Chicken Filling

3 cups cooked chicken, shredded
6 green onions, chopped
½ cup grated cheese
Your chile of choice

No cooking necessary for this filling because the chicken is already cooked and green onions are better tossed in without cooking. If you don’t have green onions, regular onions will do, and you might want to sauté them if you prefer them that way, or chop them extra fine and put them in raw. The bright flavor is a nice foil for the chicken. Add the grated cheese and chile and you’re ready to roll.

Preparing the Tortillas

If your enchiladas are going to be made with yellow, white or blue corn tortillas, and this is traditional, you’re going to need to fry them lightly on each side with a little oil. The idea is to give the corn a little toasted flavor while also making the tortilla pliable and more easily rolled.

If you need to go a low-fat route, it is ok to heat them up in a covered casserole dish with a little splash of water. Set them in a 350 oven for a few minutes until the water steams and freshens the tortillas. They won’t be as tasty as the fried tortillas but you’ll be making your heart and doctor happy.

Once the tortillas have been lightly fried in the oil, before you fill the tortillas with your stuffing mixture, you’ll need to individually dip them in the enchilada sauce you’ve prepared. Once dipped, spoon some filling, and if you want, add a little extra cheese then roll it up and put it in a 9×12” baking pan.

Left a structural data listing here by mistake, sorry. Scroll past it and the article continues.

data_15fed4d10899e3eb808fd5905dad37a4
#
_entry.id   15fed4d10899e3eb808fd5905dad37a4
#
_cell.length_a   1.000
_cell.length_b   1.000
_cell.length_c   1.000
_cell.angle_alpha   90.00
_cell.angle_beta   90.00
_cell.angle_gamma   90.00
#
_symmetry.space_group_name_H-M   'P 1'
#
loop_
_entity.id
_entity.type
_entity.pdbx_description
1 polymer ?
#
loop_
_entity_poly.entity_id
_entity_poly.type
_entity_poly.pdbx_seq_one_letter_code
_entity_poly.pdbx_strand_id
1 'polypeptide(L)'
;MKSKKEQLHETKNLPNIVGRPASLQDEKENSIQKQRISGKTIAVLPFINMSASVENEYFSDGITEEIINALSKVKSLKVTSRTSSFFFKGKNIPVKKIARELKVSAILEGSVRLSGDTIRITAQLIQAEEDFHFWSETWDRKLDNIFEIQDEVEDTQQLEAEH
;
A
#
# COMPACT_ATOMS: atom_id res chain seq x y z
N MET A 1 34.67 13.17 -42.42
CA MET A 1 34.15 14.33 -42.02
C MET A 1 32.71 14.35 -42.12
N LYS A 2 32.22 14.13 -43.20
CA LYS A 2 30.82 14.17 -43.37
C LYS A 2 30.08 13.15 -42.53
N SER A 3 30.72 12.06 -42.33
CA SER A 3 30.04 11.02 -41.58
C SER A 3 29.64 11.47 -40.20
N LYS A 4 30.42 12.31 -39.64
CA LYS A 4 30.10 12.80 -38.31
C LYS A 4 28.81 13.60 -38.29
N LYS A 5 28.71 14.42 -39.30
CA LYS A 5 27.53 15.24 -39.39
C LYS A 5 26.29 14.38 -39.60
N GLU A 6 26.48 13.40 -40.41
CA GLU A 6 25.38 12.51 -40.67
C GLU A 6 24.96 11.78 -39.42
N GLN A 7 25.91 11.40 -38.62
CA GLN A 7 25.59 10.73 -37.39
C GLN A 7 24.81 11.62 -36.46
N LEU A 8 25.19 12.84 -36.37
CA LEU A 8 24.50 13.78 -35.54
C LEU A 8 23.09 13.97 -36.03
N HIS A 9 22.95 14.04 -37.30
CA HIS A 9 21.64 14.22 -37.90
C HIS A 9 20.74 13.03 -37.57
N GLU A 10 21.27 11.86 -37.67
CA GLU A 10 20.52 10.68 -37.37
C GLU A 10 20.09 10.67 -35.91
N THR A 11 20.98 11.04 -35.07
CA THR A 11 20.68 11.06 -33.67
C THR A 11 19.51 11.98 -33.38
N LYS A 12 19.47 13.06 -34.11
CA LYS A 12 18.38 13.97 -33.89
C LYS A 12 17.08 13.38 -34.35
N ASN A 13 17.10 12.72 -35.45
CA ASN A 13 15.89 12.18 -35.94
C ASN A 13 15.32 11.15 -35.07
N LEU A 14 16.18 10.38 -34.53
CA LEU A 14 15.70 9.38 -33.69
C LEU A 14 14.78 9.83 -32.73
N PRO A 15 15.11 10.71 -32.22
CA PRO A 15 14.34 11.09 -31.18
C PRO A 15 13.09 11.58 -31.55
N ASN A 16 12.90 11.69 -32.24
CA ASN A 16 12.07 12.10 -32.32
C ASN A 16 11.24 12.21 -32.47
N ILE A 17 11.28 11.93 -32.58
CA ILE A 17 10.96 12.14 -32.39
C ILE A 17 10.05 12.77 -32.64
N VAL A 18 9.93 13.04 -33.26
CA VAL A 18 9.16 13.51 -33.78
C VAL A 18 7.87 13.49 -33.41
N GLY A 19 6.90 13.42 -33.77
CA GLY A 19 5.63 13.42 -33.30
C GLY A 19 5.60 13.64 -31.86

Once all the tortillas have been rolled up and put in the pan, slather a little bit of the leftover enchilada sauce onto them, paying special attention to covering the edges. Top with more grated cheese, sliced black olive, chopped green onion or anything else you’d like to top it with.

You can also stack and layer the tortillas and the filling instead of rolling them. Each family has their tradition of how they like their enchiladas prepared. Even though they are made with the exact same ingredients as the rolled enchiladas, some will swear they taste different.

Baking

Bake for 30-40 minutes in a moderate 350-degree oven. You’ll know when the casserole is done, because that’s when there is a little browning of the cheese and the sauce is bubbling all the way around. Let it cool considerably before you serve it so the cheese has time to set and the enchiladas won’t spread all over the plate.

Here’s one of the most delightful things about making homemade enchiladas: there’s usually enough leftovers for one of the most magnificent of New Mexican breakfasts – Enchiladas with a fried egg on top.